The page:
THE situation for staff of one of Ipswich's biggest employers is going from bad to worse.
JBS Australia Dinmore continue to cut workers' hours to the bone.
A day shift worker said staff were told yesterday the plant would close at Christmas for four weeks, and each shift will be stood down for an extra week in January, 'due to a lack of cattle'.
The worker, who requested anonymity, said the night shift worked four hours last Thursday, and would not return to work until September 27.
"Day shift will finish by 2pm tomorrow, and then there is no work until Tuesday October 4," the worker said.
"Our agreed work week is 40 hours, we had one two weeks ago, this is the second time since August we have lost a full week's work, for both day and night shift.
"We have been stood down one or two days per week since last year."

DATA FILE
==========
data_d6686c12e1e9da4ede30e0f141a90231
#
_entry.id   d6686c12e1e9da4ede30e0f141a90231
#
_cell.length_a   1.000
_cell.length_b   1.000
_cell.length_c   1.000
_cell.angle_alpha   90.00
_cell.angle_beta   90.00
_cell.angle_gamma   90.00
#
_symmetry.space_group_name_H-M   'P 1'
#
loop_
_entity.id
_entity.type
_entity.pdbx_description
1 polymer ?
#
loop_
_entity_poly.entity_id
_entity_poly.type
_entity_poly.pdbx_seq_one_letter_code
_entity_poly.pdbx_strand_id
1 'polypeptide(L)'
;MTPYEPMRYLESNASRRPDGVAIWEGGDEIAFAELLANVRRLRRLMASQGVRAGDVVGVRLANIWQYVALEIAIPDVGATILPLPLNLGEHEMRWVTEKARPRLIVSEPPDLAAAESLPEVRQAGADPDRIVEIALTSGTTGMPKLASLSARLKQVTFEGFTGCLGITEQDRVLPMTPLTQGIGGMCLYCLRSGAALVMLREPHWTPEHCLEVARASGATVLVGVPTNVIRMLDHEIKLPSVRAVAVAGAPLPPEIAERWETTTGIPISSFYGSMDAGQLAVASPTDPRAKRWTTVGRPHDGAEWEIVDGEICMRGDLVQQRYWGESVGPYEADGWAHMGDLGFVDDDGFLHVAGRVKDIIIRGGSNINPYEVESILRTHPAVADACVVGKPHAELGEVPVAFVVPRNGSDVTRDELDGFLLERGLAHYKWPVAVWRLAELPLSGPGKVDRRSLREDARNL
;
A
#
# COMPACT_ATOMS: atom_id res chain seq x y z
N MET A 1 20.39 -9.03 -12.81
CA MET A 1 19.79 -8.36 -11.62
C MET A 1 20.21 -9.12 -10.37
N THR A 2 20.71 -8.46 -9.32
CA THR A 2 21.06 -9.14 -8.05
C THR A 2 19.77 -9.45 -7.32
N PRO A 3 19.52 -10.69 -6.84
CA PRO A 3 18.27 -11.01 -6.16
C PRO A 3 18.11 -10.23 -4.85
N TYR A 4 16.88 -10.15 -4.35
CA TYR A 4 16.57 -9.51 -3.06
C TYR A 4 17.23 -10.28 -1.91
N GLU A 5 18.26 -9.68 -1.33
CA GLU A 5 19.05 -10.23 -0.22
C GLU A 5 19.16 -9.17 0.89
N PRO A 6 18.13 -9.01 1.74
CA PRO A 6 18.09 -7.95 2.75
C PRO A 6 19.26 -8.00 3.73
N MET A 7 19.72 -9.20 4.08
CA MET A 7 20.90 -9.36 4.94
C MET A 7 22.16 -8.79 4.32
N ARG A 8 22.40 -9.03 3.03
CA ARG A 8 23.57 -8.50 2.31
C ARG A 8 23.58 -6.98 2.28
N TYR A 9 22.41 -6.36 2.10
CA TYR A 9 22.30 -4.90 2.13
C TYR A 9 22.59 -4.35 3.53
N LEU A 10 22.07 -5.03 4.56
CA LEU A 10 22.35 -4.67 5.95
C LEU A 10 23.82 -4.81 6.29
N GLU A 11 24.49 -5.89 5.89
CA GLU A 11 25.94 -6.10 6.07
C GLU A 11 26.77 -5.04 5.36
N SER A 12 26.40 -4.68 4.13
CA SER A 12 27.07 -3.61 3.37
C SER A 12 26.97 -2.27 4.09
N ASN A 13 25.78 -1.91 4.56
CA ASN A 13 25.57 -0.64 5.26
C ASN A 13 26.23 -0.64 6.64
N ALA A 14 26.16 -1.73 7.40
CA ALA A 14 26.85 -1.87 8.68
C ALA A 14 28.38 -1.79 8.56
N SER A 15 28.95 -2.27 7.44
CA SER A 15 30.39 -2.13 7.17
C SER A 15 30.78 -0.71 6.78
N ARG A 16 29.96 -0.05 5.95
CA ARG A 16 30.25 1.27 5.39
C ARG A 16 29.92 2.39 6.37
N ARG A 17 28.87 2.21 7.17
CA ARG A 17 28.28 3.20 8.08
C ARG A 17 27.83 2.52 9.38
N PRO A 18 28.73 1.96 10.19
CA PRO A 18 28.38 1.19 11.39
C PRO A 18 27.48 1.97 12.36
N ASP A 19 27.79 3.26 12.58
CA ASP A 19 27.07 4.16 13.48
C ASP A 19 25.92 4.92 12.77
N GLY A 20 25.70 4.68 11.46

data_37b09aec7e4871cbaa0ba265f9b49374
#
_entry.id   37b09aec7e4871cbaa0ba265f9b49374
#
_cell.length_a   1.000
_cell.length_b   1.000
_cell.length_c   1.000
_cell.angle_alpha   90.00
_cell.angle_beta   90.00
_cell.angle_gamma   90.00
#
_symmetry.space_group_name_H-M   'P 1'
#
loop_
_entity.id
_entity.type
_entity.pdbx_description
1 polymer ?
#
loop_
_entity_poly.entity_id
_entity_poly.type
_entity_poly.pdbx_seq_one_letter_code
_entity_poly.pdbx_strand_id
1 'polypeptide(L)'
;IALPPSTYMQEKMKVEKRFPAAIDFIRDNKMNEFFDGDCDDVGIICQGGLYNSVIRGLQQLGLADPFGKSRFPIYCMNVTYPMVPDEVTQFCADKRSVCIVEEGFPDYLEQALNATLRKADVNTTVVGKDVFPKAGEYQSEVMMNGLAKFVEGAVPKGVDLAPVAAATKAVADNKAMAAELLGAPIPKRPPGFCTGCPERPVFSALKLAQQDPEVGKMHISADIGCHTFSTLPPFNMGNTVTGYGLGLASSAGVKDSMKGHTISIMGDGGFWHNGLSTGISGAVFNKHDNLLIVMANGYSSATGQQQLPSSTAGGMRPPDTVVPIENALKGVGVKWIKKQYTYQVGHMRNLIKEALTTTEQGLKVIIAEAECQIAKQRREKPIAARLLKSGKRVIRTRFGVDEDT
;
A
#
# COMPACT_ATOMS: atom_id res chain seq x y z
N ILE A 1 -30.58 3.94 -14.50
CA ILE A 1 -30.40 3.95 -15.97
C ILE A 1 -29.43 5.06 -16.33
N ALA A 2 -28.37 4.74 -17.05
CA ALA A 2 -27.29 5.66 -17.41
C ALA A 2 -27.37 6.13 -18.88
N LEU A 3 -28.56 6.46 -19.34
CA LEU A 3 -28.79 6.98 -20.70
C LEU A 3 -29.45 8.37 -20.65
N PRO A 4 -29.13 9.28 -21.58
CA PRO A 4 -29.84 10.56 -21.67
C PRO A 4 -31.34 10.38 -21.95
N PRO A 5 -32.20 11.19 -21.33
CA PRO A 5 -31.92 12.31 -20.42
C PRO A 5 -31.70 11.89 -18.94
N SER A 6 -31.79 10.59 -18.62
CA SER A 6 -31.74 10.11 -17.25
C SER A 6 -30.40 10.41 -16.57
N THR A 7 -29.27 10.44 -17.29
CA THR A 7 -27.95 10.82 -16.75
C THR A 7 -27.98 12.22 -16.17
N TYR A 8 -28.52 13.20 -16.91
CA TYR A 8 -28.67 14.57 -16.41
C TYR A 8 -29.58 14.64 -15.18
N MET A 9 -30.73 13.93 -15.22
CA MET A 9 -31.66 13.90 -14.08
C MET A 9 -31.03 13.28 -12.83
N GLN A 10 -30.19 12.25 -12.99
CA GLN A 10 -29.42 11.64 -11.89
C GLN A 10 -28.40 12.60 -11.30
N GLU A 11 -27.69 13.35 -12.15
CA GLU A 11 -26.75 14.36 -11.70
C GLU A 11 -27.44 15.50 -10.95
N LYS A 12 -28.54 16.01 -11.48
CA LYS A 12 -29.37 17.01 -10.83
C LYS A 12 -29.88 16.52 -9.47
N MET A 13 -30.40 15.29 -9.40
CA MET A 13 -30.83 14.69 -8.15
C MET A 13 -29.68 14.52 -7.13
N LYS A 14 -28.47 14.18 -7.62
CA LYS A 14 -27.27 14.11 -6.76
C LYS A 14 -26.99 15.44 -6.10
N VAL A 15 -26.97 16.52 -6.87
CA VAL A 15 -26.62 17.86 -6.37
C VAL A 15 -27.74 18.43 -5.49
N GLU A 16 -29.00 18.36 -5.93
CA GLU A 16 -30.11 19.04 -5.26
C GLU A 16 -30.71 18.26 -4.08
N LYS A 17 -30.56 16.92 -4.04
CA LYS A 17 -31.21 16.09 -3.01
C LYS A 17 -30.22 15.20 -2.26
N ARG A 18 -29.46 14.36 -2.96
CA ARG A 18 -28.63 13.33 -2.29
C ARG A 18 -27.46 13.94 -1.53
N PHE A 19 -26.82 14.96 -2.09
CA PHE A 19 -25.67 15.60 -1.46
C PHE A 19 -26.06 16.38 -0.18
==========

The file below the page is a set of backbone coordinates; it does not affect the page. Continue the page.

With approximately 500 people per shift, this represents a big hit to the Ipswich economy.
Compounding the tough times for JBS workers, the company has refused to negotiate on a new Enterprise Bargaining Agreement (EBA), despite the previous agreement expiring in December 2015.
When the worker was asked on whether any progress was made, they laughed, saying 'No, not at all'.
"We are being unreasonable, because we won't accept their pathetic offer.
"The union is negotiating on our behalf, they are doing what we ask, we stand to lose $10-15,000 in the first year, we need a significant result."
The worker said floor staff were told yesterday of the company's plans to shut the plant for four weeks at Christmas, with day shift returning for one week, before being stood down for a week, while the night shift staff would be stood down for five weeks, before they return for one week's work.
"How can they say in September there will be no cattle in January?"
JBS Australia Director of Corporate and Regulatory, John Berry, said the company had no comment to make on the progress of the EBA negotiations, or what was preventing an agreement being reached. "No comment, it is an ongoing issue," Mr Berry said.
Mr Berry was also less than forthcoming when asked about the Christmas shutdown.